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Renters Reform Bill at risk of collapse

Renters Reform Bill at risk of collapse
Anna Sagar
Written By:
Anna Sagar

The Renters Reform Bill is at risk of failing as Tory MPs are holding up the bill, a media report has suggested.

The Sun has said that the Renters Reform Bill, which would ban no-fault evictions, has said that Levelling Up Secretary Michael Gove is unable to proceed with the legislation as backbench Tory MPs cannot reach agreement on certain aspects.

The report suggests that the group is led by Totnes MP Anthony Magnall and that the main point of contention is around banning fixed-term rental tenancies and replacing them with periodic tenancies without an end date.

The Sun said that the bill has reached a “stalemate” and this could mean that time will run out to pass the bill through the House of Commons.

The bill is currently at the report stage in the House of Commons, which is the fourth out of five stages it has to go through before it goes through to the House of Lords.

When it progresses to the House of Lords, it then needs to go through another five stages before going through two final stages to become law.

The bill has been coming under a lot of scrutiny since it was introduced as part of this parliamentary session, with pressure to progress the bill high.

Earlier this year, Gove said that the Government would end Section 21 eviction notices, known as no-fault evictions, before the general election. This is a campaign promise of the Conservatives from 2019.

The Government also promised that it would “deliver a fair private rented sector (PRS)” after a leak of draft amendments suggested that a ban on no-fault evictions would not be introduced until the Justice Secretary had done a report on the potential impact it would have on the courts.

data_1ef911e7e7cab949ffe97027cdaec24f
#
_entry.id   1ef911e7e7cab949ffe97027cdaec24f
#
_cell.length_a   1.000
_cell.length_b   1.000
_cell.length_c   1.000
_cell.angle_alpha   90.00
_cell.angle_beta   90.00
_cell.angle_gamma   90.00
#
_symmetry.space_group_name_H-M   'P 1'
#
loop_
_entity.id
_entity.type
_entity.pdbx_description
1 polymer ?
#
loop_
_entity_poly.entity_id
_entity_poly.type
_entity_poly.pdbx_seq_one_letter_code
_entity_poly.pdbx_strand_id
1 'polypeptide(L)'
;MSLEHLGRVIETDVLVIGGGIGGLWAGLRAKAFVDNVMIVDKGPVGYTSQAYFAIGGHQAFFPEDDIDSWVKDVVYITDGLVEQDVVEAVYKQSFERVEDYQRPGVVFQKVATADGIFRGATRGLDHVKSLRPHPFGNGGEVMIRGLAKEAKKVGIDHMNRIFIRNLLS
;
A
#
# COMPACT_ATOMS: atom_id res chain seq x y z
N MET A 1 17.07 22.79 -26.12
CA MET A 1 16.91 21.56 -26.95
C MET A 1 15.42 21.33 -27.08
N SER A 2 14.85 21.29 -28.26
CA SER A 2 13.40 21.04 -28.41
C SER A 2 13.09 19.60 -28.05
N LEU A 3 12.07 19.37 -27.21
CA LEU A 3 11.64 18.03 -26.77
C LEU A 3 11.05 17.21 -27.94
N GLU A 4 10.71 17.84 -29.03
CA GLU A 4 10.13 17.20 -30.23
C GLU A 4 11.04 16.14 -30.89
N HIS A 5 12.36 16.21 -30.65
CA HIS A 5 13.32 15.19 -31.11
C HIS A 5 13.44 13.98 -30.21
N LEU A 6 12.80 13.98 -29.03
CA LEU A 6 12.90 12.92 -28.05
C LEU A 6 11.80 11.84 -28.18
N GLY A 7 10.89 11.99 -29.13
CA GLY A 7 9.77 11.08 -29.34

Renters Reform Bill delay would be ‘biggest betrayal of renters in a generation’

Ben Twomey, chief executive of Generation Rent, said: “If the Renters Reform Bill were to collapse as this report suggests, it would be the biggest betrayal of renters in a generation and nothing short of a disgrace.

“Ending Section 21 no-fault evictions has been promised for almost five years, and the prospect that the Government might abandon its word to 12 million renters because of party infighting is shameful.”

He continued on to say that the bill aims, according to its own wording, to “‘rebalance the power between tenants and landlords’, but no compromise appears to be enough”.

“Concessions to weaken and delay the bill’s impact have already been made. This bill is more than fair to landlords, and the major landlord organisations all support reform. With soaring homelessness and record evictions, opponents of this bill are far removed from the realities of renting.

“The Government must bring forward this bill, and it must stand firm to make sure it is worth the paper it is written on. Renters are tired of being a football used for political point-scoring. We deserve so much better than this, and will certainly remember if tenants’ rights are denied by the collapse of this bill,” Twomey said.

Related: Speculated no-fault eviction walk-back by Government